But some here are willing to call his actions a disgrace. I deny the concept that a Christian standing up for his convictions is a disgrace.
Sure, some Christians do some things that are not so good. But that isn't ultimately why Christians have a bad reputation. The Lord was called names, after all, while He was on earth. The most Christ-like person around would grate on a non-Christian because of the sinful nature of the non-Christian.
Even so, he would have known this when he signed up. It's really no excuse even if this was the first time it was on a Sunday.
I think the possible martyr complex stems from the fact that he should have known it was on a Sunday. I find it hard to believe that they picked a Sunday to hold it at the last minute.
They just randomly pick a day and date? How? How do you sign up for something if you don't know when it is taking place? How do parents plan taking their children to these without knowing when?
Take a look at who published the article. It simply makes mountains out of mole hills. The students refused to compete because it was scheduled for Sunday. That is his choice. For most of my life I worked on Sunday. My parents owned a dairy farm. Whoever condemns any work on Sunday and buys milk is a hypocrite.
Life is filled full of choices we must make in our lives.
When was the last time they wrote an article about a doctor who skips a church service to operate on someone on Sunday in the emergency room. When was the last time they wrote an article about a nurse who works on Sunday? Jesus healed on the sabbath and was ridiculed for that.
Any Christians who refuse to buy from WalMart because they operate trucks on Sunday? Any Christians who refuse to go to church because the preacher works on Sunday?
Ther is a proper place for work on Sunday.
I was raised on a dairy farm, too. Although I personally did not have to milk. My grandfather milked twice a day 365 days a year.
I don't see that as relevant. Many Christians would differentiate between deeds that are necessary and deeds that are optional.
I also guess we will just have to disagree. He asked for a change. It was not granted. He did not participate. He maintained his convictions.
I am disappointed he could not participate. I do not think he did anything wrong. He did a lot of things right. Would I do the same thing? No. As I said earlier, I participated on a Sunday decades ago.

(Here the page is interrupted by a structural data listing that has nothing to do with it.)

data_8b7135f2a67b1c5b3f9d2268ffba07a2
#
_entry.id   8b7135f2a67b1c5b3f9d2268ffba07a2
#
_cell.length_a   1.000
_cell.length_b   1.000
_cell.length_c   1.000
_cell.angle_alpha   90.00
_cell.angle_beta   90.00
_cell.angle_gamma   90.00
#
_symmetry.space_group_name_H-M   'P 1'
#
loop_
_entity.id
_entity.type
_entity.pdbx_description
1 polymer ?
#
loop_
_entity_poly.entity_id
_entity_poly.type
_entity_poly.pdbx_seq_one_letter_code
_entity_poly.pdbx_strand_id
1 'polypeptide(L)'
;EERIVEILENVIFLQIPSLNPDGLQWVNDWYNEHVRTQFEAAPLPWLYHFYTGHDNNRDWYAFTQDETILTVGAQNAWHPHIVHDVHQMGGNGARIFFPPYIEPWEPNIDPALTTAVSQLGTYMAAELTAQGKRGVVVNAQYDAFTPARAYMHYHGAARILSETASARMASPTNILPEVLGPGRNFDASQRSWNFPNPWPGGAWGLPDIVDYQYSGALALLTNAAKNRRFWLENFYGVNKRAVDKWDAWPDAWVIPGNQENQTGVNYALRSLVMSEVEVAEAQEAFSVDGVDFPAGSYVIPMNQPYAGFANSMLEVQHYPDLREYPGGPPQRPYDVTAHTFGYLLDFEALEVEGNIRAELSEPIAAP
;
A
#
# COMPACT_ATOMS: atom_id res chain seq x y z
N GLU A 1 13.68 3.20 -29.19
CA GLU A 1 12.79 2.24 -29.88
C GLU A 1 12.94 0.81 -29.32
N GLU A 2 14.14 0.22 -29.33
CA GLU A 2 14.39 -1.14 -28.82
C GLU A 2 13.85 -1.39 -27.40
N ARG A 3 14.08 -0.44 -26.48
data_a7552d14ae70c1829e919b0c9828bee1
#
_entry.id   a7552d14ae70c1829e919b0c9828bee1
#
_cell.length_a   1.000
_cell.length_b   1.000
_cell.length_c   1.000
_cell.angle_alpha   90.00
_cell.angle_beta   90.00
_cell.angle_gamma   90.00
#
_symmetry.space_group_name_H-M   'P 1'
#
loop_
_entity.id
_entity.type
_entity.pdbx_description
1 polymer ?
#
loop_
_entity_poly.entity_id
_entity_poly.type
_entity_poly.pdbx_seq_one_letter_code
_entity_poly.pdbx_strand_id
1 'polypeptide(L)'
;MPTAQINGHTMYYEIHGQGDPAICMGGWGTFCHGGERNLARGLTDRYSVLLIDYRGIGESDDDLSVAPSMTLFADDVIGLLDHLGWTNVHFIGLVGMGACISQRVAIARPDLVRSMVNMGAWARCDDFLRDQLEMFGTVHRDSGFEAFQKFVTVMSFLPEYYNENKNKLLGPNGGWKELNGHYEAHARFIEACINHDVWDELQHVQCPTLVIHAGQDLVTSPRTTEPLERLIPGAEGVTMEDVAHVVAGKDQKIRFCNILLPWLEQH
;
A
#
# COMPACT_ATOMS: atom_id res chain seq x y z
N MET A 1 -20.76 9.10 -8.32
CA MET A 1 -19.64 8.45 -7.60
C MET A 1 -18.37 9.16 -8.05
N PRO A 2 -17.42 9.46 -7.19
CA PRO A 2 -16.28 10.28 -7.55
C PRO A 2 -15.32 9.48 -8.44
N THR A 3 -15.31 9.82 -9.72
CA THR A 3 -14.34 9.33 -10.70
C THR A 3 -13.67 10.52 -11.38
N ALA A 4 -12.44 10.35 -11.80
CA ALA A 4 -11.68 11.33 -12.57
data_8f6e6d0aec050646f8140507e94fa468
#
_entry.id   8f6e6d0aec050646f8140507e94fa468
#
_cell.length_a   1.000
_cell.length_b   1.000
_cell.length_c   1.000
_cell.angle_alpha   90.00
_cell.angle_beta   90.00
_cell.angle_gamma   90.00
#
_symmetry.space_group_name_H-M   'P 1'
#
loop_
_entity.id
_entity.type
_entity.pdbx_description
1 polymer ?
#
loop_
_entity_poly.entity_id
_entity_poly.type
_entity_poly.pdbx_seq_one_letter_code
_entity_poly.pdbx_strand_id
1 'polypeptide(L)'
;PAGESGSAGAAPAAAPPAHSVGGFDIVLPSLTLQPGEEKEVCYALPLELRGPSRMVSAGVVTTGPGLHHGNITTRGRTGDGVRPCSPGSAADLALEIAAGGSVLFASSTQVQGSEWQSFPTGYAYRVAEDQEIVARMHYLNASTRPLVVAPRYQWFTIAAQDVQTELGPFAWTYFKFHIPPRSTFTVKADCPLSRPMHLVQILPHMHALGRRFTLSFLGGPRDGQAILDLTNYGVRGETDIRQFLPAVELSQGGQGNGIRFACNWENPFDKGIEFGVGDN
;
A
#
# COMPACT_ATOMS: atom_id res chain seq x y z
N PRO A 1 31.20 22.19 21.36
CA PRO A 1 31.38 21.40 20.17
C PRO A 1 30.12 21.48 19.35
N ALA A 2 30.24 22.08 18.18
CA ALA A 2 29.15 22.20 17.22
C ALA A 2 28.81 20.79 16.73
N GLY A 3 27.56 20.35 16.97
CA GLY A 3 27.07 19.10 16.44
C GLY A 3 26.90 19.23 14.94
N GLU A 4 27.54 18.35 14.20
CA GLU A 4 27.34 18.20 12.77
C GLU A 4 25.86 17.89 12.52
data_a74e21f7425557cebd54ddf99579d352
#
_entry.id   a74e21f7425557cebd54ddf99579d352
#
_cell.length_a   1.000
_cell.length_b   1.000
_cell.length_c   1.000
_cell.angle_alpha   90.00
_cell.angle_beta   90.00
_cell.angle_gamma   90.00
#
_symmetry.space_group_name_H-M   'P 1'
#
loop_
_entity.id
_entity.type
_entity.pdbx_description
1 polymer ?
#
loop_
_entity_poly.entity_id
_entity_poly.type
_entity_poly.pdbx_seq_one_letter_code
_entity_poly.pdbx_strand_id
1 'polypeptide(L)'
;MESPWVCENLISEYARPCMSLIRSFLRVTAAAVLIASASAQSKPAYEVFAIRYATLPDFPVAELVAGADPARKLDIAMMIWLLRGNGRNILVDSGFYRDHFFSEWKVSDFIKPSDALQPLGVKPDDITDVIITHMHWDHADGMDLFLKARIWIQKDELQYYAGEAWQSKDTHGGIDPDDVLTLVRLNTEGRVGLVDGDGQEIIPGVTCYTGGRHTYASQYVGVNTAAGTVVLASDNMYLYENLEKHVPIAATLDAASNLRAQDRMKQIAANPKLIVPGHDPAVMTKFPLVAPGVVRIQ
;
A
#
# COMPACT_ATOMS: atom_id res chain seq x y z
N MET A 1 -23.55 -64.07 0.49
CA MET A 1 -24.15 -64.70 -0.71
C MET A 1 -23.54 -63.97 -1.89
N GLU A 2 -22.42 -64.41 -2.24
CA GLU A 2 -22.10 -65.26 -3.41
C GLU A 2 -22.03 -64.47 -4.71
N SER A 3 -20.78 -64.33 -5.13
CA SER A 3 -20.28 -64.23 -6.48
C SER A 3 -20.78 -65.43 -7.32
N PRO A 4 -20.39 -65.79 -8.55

Sometimes I think the worst criticism we will get as Christians is NOT from non-Christians, but from other Christians.
First of all, he calls it the Sabbath. Makes him look ignorant.
Second of all, the secular world is not bound by our schedule. We are a very religious community here, so when we schedule a football game, it is on Saturday. This irks people in other cities.
But, when we go to their cities, we go by their rules, and it's usually on Sunday.
If he doesn't want to be hypocritical about keeping Sunday holy, then he needs to make sure not to use any electricity, water, gasoline, or almost anything. Those things are all produced on Sunday, and the people at the electric power plant and water plant are all working at that moment to provide it for him.
What about the 7th Day Adventists and Jews? Should they demand that nothing be held on Saturday?
Oh, they need to quit driving to church on Sundays, because driving is work. I get paid to drive, although it's a bus, but there are lots of cab drivers out there. Just becuase the parents don't get paid to drive, doesn't mean it's not work!
However, I do agree that if he thinks that it's wrong, then he should not compete. But, to denigrate those holding the competition? Why would expect them to conform to your standards instead of their own?
No, calling it the Sabbath makes him look a certain brand of Reformed. You must not lurk on certain message boards like I do.
Honestly, the way most American Christians observe Sunday is a product of the last few decades. May be right, may be wrong, but it is recent.
They can ask, just like he did.
Where are you seeing him denigrating people? All I read was a quote saying what he believed he should do. Asking does not = demanding automatically. Christians can ask, just like anybody else in this society.